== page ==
The Washington PostDemocracy Dies in Darkness

Opinion Stare decisis is essential to social stability. The court doesn’t care.

A protester holds a wire hanger at a rally held in reaction to the leak of a draft Supreme Court opinion overturning Roe v. Wade, in Atlanta on May 3. (Alyssa Pointer/Reuters)
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In its arrogance and in its isolation from everyday life in America, the right-wing radical majority on the Supreme Court seems prepared to blithely sweep away 50 years of legal history and, with it, the monumental changes in women’s lives since the 1970s.

Stare decisis, or the legal principle of adhering to precedent, is not simply a theoretical restraint on the court that should prevent a single batch of justices (or one or two decisive ones) from willy-nilly upsetting the law to suit their political minders. Stare decisis is essential to 330 million Americans who have planned their lives with the assumption that half a century of law won’t disappear overnight.

Over the past 30 years, conservative Supreme Court nominees testified about abortion rights during their Senate confirmation hearings. (Video: JM Rieger/The Washington Post)

This reality was underscored in, of all places, a Pentagon briefing Wednesday in which the press corps peppered spokesman John Kirby with questions about what effect the potential criminalization of abortion would have on the military, specifically its female workforce (although reporters did not point out that the female spouses of military personnel will be gravely affected, too).

Kirby was understandably reluctant to weigh in on a draft opinion, but the persistence of female reporters put some unavoidable questions to him: If women cannot get abortions and lifesaving care (e.g., ending ectopic pregnancies), will the military have trouble recruiting women, who are especially critical in scientific and cybersecurity functions? Will our national security be impaired?

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Kirby made three points in response: (1.) Any social or economic issue in the country will affect the all-volunteer military; (2.) the military takes seriously its obligation to provide medical care to personnel and their families; and (3.) women most definitely are essential to our national security.

It might be news to the gang of six sitting in their marble building, but there have been dramatic changes in the lives of women since Roe v. Wade guaranteed the right to abortion — changes that allowed women to enter the military anywhere in the country, certain that their access to essential care would not depend on the state they were stationed in. If they knew they might have to hunker down in blue states, would they have joined the military? Stayed in the military?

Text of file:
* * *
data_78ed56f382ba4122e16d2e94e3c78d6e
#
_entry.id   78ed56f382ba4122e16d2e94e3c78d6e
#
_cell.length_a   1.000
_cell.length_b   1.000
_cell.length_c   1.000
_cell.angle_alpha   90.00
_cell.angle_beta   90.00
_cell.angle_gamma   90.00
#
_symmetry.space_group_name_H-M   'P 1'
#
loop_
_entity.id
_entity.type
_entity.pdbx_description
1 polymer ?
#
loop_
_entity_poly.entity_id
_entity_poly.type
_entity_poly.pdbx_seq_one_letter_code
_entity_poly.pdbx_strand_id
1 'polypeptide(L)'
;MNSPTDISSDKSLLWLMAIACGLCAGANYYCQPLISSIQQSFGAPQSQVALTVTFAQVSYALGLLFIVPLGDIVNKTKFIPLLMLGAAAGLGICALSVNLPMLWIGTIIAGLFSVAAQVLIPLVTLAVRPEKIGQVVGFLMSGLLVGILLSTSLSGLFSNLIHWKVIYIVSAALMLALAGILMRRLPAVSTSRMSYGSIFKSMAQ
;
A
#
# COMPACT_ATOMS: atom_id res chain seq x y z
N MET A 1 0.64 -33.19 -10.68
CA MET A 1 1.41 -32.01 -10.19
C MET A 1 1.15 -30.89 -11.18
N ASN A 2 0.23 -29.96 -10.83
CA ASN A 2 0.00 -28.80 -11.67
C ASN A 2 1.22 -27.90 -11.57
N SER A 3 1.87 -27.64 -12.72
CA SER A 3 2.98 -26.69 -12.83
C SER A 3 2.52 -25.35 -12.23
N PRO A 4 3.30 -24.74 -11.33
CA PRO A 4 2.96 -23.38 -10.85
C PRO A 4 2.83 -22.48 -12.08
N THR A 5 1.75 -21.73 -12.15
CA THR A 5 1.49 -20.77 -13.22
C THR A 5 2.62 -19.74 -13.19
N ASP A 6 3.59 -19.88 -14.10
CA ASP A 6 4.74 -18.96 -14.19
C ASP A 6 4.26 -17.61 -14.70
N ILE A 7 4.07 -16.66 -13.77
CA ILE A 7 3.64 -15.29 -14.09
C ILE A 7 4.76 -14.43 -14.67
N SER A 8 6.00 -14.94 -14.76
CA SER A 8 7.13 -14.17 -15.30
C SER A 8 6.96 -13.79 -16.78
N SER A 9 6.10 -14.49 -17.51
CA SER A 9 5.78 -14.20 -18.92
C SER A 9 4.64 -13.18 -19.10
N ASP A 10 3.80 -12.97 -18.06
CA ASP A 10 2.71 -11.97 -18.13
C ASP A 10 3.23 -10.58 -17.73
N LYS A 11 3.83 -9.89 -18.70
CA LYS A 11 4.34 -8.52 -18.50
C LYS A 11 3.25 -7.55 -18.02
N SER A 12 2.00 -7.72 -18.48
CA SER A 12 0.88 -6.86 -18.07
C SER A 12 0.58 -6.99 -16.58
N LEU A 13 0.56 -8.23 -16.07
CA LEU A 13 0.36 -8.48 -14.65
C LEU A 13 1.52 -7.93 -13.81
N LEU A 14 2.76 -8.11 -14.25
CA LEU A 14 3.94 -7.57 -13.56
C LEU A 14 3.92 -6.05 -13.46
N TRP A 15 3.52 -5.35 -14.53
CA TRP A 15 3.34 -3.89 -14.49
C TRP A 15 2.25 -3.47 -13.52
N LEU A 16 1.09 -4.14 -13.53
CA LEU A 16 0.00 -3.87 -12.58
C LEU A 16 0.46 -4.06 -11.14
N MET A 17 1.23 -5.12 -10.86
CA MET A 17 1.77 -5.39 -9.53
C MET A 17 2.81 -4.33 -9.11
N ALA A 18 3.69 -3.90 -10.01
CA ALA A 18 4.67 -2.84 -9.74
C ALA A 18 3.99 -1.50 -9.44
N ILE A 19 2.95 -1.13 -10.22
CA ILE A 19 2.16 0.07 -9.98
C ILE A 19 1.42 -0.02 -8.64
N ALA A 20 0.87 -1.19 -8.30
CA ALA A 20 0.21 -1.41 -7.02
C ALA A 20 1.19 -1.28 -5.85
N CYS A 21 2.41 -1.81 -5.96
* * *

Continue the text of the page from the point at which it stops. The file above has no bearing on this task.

Women have relied in hundreds of ways on a right to privacy that was not contingent on their state of residency. They chose colleges, took jobs, opened businesses, and planned marriages and pregnancies based on many factors — but might they have chosen differently if the possibility of getting stuck in a state that criminalized abortion was a factor, too?

Maybe a woman would have prioritized finding a job with the sort of company that would, if necessary, fly her out of state for medical care. Perhaps she would have avoided the military because she or her spouse could at some point be dropped into a red state that did not recognize women’s bodily autonomy.

Lives will now be disrupted. People might need to quit jobs, transfer colleges, relocate their businesses or physically move because the Supreme Court, with a stroke of a pen, tells them they were foolish to rely on a legal and social framework that, in many cases, pre-dated their birth — a framework they were told was “settled law.”

Think also of the military, businesses, schools and other institutions that have to cope with a decision at odds with the views and values of most women. “Businesses with workers spread coast-to-coast might face logistical hurdles to providing equal access to health care for workers in Texas vs. California,” The Post reports. “Entire parts of the country might be ruled in or out for new development and investment. Some companies might struggle to attract new hires to states with abortion bans, while other employees might seek out work only in those same areas.” Will businesses have to relocate? Will they face a daunting wave of resignations (on top of the current one) as women reorder their lives?

The ordering of one’s life based on the assumed stability of the law is what stare decisis is meant to provide. But the Supreme Court majority either does not understand or does not care about how much havoc it will wreak on women, their families, the military, businesses and schools. Its religion-driven tyranny will disrupt lives and induce utter contempt from millions whose very existences will need rearranging.

Who knew Americans would have to plan their lives around whether Sen. Mitch McConnell (R-Ky.) could steal a seat or two on the court? Blowback? The court has no idea what is coming if Roe vanishes.

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